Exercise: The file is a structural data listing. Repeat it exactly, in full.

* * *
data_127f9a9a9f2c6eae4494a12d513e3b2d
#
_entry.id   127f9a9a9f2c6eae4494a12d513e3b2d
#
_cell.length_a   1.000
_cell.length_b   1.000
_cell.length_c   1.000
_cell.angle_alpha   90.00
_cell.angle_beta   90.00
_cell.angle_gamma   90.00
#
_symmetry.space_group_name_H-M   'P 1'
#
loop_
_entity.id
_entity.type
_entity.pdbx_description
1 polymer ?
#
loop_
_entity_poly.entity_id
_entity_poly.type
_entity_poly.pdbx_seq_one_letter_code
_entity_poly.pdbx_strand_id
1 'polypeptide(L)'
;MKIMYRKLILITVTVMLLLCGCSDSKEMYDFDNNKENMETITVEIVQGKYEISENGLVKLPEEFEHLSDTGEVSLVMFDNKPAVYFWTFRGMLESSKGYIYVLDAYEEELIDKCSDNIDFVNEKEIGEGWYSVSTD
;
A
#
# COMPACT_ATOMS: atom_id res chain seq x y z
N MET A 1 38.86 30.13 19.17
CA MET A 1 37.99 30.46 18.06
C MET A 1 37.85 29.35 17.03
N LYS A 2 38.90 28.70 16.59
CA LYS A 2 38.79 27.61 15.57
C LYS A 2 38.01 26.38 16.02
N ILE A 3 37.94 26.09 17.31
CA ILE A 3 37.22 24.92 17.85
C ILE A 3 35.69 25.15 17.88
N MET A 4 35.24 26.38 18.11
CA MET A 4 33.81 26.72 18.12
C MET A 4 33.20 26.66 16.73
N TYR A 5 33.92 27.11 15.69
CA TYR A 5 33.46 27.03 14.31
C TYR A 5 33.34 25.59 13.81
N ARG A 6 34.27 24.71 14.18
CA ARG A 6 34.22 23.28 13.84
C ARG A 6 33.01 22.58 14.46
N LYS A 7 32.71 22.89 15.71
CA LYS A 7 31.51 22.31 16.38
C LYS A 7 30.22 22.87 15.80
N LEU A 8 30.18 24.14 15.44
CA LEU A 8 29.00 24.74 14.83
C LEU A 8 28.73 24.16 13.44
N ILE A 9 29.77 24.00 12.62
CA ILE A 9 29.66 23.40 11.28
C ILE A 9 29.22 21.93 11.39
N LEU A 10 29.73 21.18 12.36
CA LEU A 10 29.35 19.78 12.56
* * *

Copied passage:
data_127f9a9a9f2c6eae4494a12d513e3b2d
#
_entry.id   127f9a9a9f2c6eae4494a12d513e3b2d
#
_cell.length_a   1.000
_cell.length_b   1.000
_cell.length_c   1.000
_cell.angle_alpha   90.00
_cell.angle_beta   90.00
_cell.angle_gamma   90.00
#
_symmetry.space_group_name_H-M   'P 1'
#
loop_
_entity.id
_entity.type
_entity.pdbx_description
1 polymer ?
#
loop_
_entity_poly.entity_id
_entity_poly.type
_entity_poly.pdbx_seq_one_letter_code
_entity_poly.pdbx_strand_id
1 'polypeptide(L)'
;MKIMYRKLILITVTVMLLLCGCSDSKEMYDFDNNKENMETITVEIVQGKYEISENGLVKLPEEFEHLSDTGEVSLVMFDNKPAVYFWTFRGMLESSKGYIYVLDAYEEELIDKCSDNIDFVNEKEIGEGWYSVSTD
;
A
#
# COMPACT_ATOMS: atom_id res chain seq x y z
N MET A 1 38.86 30.13 19.17
CA MET A 1 37.99 30.46 18.06
C MET A 1 37.85 29.35 17.03
N LYS A 2 38.90 28.70 16.59
CA LYS A 2 38.79 27.61 15.57
C LYS A 2 38.01 26.38 16.02
N ILE A 3 37.94 26.09 17.31
CA ILE A 3 37.22 24.92 17.85
C ILE A 3 35.69 25.15 17.88
N MET A 4 35.24 26.38 18.11
CA MET A 4 33.81 26.72 18.12
C MET A 4 33.20 26.66 16.73
N TYR A 5 33.92 27.11 15.69
CA TYR A 5 33.46 27.03 14.31
C TYR A 5 33.34 25.59 13.81
N ARG A 6 34.27 24.71 14.18
CA ARG A 6 34.22 23.28 13.84
C ARG A 6 33.01 22.58 14.46
N LYS A 7 32.71 22.89 15.71
CA LYS A 7 31.51 22.31 16.38
C LYS A 7 30.22 22.87 15.80
N LEU A 8 30.18 24.14 15.44
CA LEU A 8 29.00 24.74 14.83
C LEU A 8 28.73 24.16 13.44
N ILE A 9 29.77 24.00 12.62
CA ILE A 9 29.66 23.40 11.28
C ILE A 9 29.22 21.93 11.39
N LEU A 10 29.73 21.18 12.36
CA LEU A 10 29.35 19.78 12.56